Geeta Nayyar is chief medical information officer, AT&T ForHealth.For more on AT&T
ForHealth: AT&T ForHealth
As the nation looks for ways to improve healthcare quality, mHealth is being looked to as an area of promise for realizing some of those goals. Chronic disease continues to make up the majority of the costs in today’s healthcare system. Only by addressing chronic diseases, such as diabetes, can we hope to truly make a dent in the cost curve challenging today’s healthcare industry.
The majority of chronic disease treatment happens outside the four walls of the hospital or doctor’s office. That’s why it’s critical to look to mHealth innovations to break those walls and reach the patient, wherever and whenever they need clinical guidance or intervention. It’s this extension of care that will allow for the potential of averting unnecessary hospitalizations and emergency room visits, which will drive to improved outcomes and improved quality of care for patients.
For example, when physicians see diabetic patients, they often ask them to schedule follow-up visits every six to eight weeks. The reality is that their physician doesn’t really know when they truly need to be seen again. It could be two weeks or eight weeks, depending on how that patient is doing at home. With mHealth technologies, we are able to shift this paradigm and take this type of “just-in-case” care to “just-in-time” care. These insights into the home setting will help doctors say, “I need you to come in when your sugars are too high,” rather than, “I will see you back in six to eight weeks – just in case.”
With the proliferation of smartphones, connected devices and mobile apps, it’s easy to see that mHealth solutions will play an increasingly important role in potentially improving patient care. This is demonstrated by an explosion of health and wellness apps – from food trackers to workout logs. Today, there are hundreds of apps available to evaluate dinner choices. Yet, many of these apps fall short of being truly impactful. Most can’t track how the meal may impact blood glucose levels or prescribed medications, few have the ability to aggregate that data into trends and almost none can convey that information. The real power in mHealth technologies will be not only collecting data, but connecting the data in meaningful ways for both providers and patients.
Creating connected solutions: Walking the walk
There is a need for tools that offer real-time feedback and coaching – solutions that are based on an individual’s data. AT&T mHealth Solutions’ DiabetesManager, for example, can enable healthcare providers and caregivers to have real insight into what is happening with a patient – at home or on the move – and bridge that gap. DiabetesManager provides coaching tools and other useful information to patients and allows them to enter blood glucose data with a recheck timer that reminds them when it’s time to retest. DiabetesManager is not intended to replace the care provided by a licensed healthcare professional, including prescriptions, diagnosis or treatment.
At AT&T, we’re actually using DiabetesManager, and our HR/benefits team has a high bar for what we pilot with our employees, retirees and dependents.
The solution was rolled out to a select group of employees in pilots at AT&T and Health Care Service Corporation (HCSC).
The results are in
There were 181 participants (employees, retirees and dependents) with high-acuity type 2 diabetes who were enrolled to use DiabetesManager in the AT&T employee pilot. Participants made tens of thousands of blood glucose, medication and carbohydrate entries during a six-month period. Initial review of the data finds high adoption and engagement of the solution.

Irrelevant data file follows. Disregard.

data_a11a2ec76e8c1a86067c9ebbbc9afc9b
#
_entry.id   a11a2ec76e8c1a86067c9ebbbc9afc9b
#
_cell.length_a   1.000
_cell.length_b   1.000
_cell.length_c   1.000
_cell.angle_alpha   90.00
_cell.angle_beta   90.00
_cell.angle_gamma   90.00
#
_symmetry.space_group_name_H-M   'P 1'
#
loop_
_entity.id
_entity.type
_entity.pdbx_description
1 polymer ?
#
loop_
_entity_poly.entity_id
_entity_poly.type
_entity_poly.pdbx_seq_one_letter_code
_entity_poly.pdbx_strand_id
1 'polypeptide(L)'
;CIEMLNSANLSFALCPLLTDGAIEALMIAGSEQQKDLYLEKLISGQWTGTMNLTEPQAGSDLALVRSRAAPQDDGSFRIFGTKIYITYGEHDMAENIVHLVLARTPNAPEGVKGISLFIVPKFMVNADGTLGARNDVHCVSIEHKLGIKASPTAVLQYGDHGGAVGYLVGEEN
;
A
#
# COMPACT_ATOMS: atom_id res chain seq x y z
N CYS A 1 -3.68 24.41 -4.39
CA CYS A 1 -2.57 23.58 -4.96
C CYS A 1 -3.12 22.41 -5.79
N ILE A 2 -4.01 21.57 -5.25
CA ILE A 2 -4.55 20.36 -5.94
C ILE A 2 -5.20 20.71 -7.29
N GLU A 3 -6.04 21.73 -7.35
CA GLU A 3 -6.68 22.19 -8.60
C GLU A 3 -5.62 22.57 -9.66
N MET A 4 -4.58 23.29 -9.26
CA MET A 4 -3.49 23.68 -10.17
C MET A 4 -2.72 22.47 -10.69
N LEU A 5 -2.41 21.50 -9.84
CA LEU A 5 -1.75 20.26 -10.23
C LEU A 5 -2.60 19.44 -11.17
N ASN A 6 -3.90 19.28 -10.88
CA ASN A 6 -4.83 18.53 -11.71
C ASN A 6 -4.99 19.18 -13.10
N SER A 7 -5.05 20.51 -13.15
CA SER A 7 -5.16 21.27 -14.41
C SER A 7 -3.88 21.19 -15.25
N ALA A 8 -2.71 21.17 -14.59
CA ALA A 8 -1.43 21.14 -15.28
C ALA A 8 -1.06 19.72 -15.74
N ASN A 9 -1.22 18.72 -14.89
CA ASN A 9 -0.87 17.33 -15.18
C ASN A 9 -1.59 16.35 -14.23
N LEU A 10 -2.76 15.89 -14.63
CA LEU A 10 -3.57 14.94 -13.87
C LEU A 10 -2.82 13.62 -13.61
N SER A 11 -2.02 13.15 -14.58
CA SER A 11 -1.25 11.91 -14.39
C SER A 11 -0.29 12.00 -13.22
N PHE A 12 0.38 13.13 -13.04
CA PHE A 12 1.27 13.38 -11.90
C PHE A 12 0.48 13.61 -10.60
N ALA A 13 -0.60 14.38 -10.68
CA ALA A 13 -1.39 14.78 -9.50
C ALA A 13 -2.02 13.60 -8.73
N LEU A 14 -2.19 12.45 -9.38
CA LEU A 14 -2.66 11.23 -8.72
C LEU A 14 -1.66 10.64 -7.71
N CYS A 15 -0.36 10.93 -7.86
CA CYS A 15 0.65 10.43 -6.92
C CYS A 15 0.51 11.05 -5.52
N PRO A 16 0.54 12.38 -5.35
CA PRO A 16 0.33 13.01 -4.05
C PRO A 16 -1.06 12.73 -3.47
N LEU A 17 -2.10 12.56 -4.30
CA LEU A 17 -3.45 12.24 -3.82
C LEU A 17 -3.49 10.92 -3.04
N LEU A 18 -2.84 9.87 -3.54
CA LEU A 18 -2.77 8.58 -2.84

End-user feedback from an online survey of AT&T pilot participants indicates that:
- 72 percent rated DiabetesManager as a “highly useful” tool to help them manage their diabetes (rated 4-5 on a five-point scale).
- 81 percent would continue to use the solution after the initial pilot period.
- 91 percent would recommend the solution to someone else.
There were 156 HCSC employees that participated in the pilot, including type 2 diabetics across all categories of acuity level – catastrophic, high, medium and low. HCSC employees received unique and customized coaching from staff nurses. Blue Care Connection registered nurses (RNs) were available throughout the pilot during regular business hours, ready to monitor the data entered by participants, help answer any questions and reach out to participants, as needed, confidentially.
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“Working on the mHealth DiabetesManager pilot has been rewarding and educational for me,” says HCSC’s case management nurse, Denise Harper-Saxon. “My interactions with the pilot participants have allowed me to respond to issues members face closer to their occurrence via the portal, making my intervention relevant because the issue is more recent, instead of offering retrospective advice.”
End-user feedback from an online survey of HCSC pilot participants indicates that:
- 88 percent rated DiabetesManager as a “highly useful” tool to help them manage their diabetes (rated 4-5 on a five-point scale).
- 78 percent would continue to use the solution after the initial pilot period.
- 93 percent would recommend the solution to someone else.
We are able to learn from these findings and use them as a springboard for future mHealth solutions. As we drive to broad-based adoption, the feedback from patients and nurse case managers is very encouraging. People are actually using these technologies to take control of their health and wellness, managing their disease and providing actionable information that the patient can use and their case manager or caregiver can act on and intervene when necessary. These results are promising; mHealth solutions really can make a difference for both patients and providers.